How do you prove your value as a coach?

In what was nominally about coaching motivation, Mark included a quote from Shane Battier (basketball) in one of his At Home on the Court posts. The first line of it goes:

“There’s not a coach out there who doesn’t want to prove their worth.”

If you want to go further with the motivation subject, I encourage you to go to Mark’s post and follow on from there. You can argue for or against Battier’s suggestion and/or what Mark says in the first line of the piece (has to do with winning). What I want to focus on in this post isn’t the motivation side of things, but rather the “How?” which must necessarily follow on from Batteir’s statement.

How do we as coaches prove our worth?

There is a secondary question which I think must be asked before we can even start to address this one, though?

To who do we need to prove our worth?

For the sake of discussion, let’s exclude anything related to the idea that we don’t need to prove our worth to anyone. I think at a minimum we all want to prove our worth as coaches to ourselves on some level or another.

Generally speaking, there are a few potential constituencies involved in answering the “Who?” questions. Many of us have a current employer and prospective future ones. We all have players on our team, and in many cases parents of players. There may be boosters and alumni. Certainly there are our coaching peers.

No doubt there’s a lot of overlapping interest between these groups – for better or for worse. For example, winning and losing probably factors in for all of them to a greater or lesser degree. Each, though, also has its own perspective on things. For example, if you coach at a college you are going to be judged by your Athletic Director a lot on the things you do off the court, but your players probably won’t care too much about that stuff. They’re more interested in the training and competitive environment you foster.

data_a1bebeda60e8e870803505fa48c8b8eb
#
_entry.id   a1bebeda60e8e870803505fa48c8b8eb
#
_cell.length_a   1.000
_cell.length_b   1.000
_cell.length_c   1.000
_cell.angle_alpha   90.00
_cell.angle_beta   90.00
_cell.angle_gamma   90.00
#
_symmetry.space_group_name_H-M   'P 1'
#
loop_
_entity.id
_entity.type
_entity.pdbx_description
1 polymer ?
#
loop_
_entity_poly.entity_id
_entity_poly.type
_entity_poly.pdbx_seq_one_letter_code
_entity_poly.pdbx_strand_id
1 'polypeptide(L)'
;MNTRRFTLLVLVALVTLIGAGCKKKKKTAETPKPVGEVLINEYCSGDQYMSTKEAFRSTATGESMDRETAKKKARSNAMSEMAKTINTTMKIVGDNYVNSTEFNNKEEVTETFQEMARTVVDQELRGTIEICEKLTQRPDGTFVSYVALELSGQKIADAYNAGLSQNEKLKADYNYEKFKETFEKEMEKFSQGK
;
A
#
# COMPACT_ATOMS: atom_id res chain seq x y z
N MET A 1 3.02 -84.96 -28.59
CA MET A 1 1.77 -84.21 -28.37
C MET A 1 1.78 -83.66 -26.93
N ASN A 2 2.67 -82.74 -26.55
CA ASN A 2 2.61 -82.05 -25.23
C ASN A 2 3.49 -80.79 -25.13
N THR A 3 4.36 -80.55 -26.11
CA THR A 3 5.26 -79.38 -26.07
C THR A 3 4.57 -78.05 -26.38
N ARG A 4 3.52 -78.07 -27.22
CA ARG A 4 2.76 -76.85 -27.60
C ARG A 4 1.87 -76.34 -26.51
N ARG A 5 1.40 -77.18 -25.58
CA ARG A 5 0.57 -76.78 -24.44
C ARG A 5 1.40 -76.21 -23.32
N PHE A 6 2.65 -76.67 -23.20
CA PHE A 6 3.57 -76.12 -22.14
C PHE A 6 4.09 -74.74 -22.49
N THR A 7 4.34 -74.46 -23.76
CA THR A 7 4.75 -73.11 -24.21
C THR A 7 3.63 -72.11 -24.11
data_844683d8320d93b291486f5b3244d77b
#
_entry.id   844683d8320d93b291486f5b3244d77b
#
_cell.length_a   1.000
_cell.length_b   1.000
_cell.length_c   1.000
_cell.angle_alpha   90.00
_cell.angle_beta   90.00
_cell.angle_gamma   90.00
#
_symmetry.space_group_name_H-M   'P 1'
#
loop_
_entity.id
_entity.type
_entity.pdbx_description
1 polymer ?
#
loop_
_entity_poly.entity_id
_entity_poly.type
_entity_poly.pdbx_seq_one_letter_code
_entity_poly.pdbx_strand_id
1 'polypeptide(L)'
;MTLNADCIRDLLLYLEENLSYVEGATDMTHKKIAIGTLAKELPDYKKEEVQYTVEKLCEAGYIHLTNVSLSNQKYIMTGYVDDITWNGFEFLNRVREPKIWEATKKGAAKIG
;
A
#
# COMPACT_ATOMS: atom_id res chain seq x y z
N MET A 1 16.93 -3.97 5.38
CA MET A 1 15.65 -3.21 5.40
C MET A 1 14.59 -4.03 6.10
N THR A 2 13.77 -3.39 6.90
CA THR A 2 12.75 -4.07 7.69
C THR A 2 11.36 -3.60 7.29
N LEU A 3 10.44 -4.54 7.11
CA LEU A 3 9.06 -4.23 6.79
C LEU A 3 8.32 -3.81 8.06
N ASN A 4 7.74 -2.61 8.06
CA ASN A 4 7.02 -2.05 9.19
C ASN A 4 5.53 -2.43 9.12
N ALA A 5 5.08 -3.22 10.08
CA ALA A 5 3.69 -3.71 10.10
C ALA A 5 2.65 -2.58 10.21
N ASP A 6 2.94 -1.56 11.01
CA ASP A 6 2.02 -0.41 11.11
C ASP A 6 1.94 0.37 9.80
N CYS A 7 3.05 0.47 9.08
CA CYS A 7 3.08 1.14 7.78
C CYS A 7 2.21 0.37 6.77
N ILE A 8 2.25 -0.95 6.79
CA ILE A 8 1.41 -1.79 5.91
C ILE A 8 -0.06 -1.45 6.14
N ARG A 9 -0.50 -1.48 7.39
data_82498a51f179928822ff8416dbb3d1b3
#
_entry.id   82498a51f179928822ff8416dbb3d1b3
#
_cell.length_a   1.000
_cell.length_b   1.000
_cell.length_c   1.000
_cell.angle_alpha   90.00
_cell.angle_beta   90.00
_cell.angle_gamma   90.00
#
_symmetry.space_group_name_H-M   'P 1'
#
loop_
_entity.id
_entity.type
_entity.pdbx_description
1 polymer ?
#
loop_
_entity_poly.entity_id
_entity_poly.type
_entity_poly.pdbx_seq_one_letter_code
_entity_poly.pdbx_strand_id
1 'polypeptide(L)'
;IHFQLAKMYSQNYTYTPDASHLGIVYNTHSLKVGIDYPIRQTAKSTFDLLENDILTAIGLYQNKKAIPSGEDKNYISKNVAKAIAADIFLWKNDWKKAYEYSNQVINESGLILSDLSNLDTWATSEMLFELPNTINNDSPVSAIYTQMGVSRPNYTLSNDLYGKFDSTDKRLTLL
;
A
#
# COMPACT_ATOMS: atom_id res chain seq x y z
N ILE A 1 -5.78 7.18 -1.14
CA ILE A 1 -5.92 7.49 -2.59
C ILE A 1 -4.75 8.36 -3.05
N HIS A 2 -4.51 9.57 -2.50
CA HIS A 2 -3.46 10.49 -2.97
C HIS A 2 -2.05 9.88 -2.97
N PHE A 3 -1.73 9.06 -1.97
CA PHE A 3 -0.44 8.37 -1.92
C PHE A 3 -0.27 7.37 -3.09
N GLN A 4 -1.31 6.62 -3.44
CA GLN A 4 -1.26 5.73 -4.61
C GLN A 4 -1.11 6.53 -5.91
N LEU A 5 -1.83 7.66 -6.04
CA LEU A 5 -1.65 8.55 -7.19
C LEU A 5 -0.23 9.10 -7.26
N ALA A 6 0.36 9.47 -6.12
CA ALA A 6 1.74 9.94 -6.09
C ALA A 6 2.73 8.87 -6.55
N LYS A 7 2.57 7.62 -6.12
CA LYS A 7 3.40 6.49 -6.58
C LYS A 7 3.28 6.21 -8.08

Unfortunately, for many of us we have multiple individuals or groups we are proving ourselves to at any given time. Sometimes they conflict, which means we have a balancing act to try to keep things going well. At times it means we have to prioritize one group over the others.

So who do you have to prove your value to and how do you do that?

And does this conflict with your own motivation for coaching?

John Forman
About the Author: John Forman
John recently compelted a stint as head coach for a women's professional team in Sweden. Prior to that he was the head coach for the University of Exeter Volleyball Club BUCS teams (roughly the UK version of the NCAA) while working toward a PhD. He previously coached in Division I of NCAA Women's Volleyball in the US, with additional experience at the Juniors club level, both coaching and managing, among numerous other volleyball adventures. Learn more on his bio page.

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